Understanding the Current Mask Recommendations


Published March 15, 2022

At the time of writing this — with an estimated 43% of Americans having had COVID-19 and many more being immune due to COVID vaccinations, including 65% who are fully vaccinated and 44% who have received boosters — the rate of new COVID infections is dropping. As the COVID-19 pandemic continues to ebb, the Centers for Disease Control and Prevention (CDC) has released new relaxed mask recommendations.

While the recommendations for the type and fit of masks to use has not changed, the circumstances where masks are recommended has changed. The new recommendations are more situational.

Location, Location, Location

As they say in real estate, location is the most important aspect of property value, and location is the major change in the new recommendations. There are still situations where masks are required for anyone — such as planes, airports, trains, train stations, and other modes and hubs of public transit — but they are no longer required on school buses and under certain circumstances, such as:

  • While eating, drinking, taking medication, or communicating for brief periods of time with a person who is hearing impaired when their ability to see your mouth is essential for communication;
  • If, on an aircraft, wearing oxygen masks is needed because of loss of cabin pressure or other event affecting aircraft ventilation;
  • If unconscious (for reasons other than sleeping), incapacitated, unable to be awakened, or otherwise unable to remove the mask without assistance;
  • When necessary to temporarily lower or remove the mask to verify one’s identity such as during Transportation Security Administration (TSA) screening or when asked to do so by the ticket or gate agent or any law enforcement official; or
  • When experiencing difficulty breathing or shortness of breath or feeling winded, until able to resume normal breathing with the mask; when vomiting until vomiting ceases; or if wearing a mask interferes with necessary medical care such as supplemental oxygen administered via an oxygen mask.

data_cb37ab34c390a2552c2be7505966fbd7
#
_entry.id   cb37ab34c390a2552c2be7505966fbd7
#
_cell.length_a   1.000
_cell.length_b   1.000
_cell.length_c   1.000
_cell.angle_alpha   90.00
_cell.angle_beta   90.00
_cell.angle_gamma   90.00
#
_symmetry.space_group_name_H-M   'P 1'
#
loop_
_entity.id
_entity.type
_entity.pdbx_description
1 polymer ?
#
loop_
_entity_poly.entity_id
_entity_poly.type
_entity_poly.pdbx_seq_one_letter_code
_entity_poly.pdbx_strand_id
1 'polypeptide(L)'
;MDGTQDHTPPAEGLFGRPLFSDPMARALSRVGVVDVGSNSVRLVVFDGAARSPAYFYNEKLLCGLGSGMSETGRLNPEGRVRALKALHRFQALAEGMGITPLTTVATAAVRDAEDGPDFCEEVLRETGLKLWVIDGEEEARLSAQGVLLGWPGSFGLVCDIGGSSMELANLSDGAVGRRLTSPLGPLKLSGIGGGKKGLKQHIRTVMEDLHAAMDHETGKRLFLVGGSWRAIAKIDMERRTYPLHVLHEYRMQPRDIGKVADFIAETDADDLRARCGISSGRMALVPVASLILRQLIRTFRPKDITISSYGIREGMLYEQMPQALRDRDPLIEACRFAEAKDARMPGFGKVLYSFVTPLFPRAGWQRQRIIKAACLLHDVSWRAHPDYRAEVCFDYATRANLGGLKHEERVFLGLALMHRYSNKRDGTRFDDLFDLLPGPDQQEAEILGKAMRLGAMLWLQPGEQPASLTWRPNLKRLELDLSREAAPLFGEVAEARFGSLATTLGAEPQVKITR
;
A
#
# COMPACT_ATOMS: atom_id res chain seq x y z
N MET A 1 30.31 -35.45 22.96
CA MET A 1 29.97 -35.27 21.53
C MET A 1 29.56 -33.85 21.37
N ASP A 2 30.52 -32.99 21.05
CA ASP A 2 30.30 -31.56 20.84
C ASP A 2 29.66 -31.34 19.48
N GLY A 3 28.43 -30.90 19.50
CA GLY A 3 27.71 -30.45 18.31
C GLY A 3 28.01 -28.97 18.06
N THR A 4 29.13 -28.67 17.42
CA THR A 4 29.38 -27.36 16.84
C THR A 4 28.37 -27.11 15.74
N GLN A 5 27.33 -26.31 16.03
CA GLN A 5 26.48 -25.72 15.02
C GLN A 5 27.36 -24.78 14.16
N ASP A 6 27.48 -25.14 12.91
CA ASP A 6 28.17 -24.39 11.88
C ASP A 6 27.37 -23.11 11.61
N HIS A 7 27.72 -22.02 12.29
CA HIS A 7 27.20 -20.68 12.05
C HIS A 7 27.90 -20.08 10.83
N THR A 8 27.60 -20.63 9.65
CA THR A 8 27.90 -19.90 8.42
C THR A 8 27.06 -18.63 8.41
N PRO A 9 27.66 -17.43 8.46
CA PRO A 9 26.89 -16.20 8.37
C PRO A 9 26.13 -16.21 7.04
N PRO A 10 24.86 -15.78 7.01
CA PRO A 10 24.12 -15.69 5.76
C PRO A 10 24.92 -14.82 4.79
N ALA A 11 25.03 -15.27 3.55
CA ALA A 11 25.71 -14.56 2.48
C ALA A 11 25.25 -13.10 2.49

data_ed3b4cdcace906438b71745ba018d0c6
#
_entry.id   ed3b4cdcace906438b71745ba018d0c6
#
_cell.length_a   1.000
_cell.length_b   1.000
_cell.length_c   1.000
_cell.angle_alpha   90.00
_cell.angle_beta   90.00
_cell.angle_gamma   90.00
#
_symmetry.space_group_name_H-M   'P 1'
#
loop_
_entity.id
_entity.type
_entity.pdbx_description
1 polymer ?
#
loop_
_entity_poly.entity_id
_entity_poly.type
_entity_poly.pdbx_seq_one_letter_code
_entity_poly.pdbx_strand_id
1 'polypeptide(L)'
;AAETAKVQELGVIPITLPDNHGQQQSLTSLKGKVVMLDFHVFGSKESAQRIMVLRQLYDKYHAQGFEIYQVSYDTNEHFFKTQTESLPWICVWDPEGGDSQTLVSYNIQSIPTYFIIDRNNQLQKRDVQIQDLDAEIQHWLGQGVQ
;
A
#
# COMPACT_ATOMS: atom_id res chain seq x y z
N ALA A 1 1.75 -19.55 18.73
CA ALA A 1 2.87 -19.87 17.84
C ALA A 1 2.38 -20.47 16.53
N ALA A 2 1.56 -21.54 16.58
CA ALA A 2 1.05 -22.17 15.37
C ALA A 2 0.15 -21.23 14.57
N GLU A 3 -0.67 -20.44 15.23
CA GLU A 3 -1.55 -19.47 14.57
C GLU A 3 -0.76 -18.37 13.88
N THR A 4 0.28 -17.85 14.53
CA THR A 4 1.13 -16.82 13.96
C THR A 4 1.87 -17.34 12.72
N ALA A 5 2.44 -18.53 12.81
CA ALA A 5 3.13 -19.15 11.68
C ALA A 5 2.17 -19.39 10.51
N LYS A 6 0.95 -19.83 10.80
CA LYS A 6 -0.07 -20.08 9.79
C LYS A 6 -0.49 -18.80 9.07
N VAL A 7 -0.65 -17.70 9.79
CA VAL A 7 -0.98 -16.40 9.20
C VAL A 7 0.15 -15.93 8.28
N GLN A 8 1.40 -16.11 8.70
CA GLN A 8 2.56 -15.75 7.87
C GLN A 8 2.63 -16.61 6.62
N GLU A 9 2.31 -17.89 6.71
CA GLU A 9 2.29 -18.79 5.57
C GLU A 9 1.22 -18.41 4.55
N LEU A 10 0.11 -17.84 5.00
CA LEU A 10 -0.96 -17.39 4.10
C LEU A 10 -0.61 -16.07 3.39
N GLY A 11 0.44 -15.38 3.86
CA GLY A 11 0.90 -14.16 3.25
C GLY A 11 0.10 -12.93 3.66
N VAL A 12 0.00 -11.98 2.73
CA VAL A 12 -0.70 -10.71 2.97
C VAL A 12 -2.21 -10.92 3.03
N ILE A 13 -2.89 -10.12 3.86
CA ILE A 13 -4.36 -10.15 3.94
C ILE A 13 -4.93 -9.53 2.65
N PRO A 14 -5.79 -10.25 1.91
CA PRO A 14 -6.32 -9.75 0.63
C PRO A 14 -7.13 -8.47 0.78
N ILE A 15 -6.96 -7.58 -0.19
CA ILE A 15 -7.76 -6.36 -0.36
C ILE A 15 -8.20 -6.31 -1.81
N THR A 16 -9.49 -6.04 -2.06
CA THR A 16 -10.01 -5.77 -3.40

For otherwise healthy people, the recommendation to wear a mask in indoor settings — including  in K-12 schools and early education settings — depends on the level of COVID infection in the community.

Masks recommendations have been rescinded for those in communities with low- or medium-risk COVID levels as outlined below. The recommendation continues for those living in high-risk communities.

The COVID-19 Community Level is determined by the new admissions and inpatient beds metrics, based on the current level of new cases per 100,000 population in the past 7 days.

To find out the COVID-19 community level:

  • First determine whether a county, state, or territory has fewer or more than 200 new cases per 100,000 people in the past 7 days.
  • Then, determine the level (low, medium, or high) of new admissions, inpatient beds, and population indicators using the scale for the area’s number for new cases.
  • The COVID-19 Community Level is based on the number of new admissions and inpatient beds metrics per 100,000 people per week.
  • Check your county’s COVID-19 Community Level on the CDC website.

A Few Exceptions

There are a few exceptions to the general recommendation.

  • Those who are immunocompromised or at high risk for severe disease should consider wearing a mask even if they live in a medium-risk community. 
  • The American Academy of Pediatrics recommends that families consider having their children wear face masks in public indoor settings, including schools, even in low- and medium-risk communities if:
    • Their child is between ages 2 and 5 and currently ineligible for COVID-19 vaccine;
    • Their child is immunocompromised and may not have a protective immune response to the COVID-19 vaccine, or is at high risk for severe illness;
    • Their child is not immunized; or
    • Other family members are at higher risk of severe disease or are not immunized.
  • Mask are still not recommended in any situations for:
    • Children under 2 years old;
    • A person with a disability who cannot wear a mask or cannot safely wear a mask due to their disability as defined by the Americans with Disabilities Act; or
    • A person for whom wearing a mask would create a risk to workplace health, safety, or job duty as determined by the relevant workplace safety guidelines or federal regulations.

These are only recommendations, so venues can still set and enforce their own requirements for masks and social distancing. In any situation, people should make their decisions based on their own experience and comfort level and respect the people around them.

The NeedyMeds website has a database of over 100 nationwide resources for those who have been impacted by COVID-19. For those looking for information on receiving a coronavirus vaccine, find your area’s locations and appointment availability at vaccines.gov. There may be options for children to get vaccinated even if their parents don’t grant permission.

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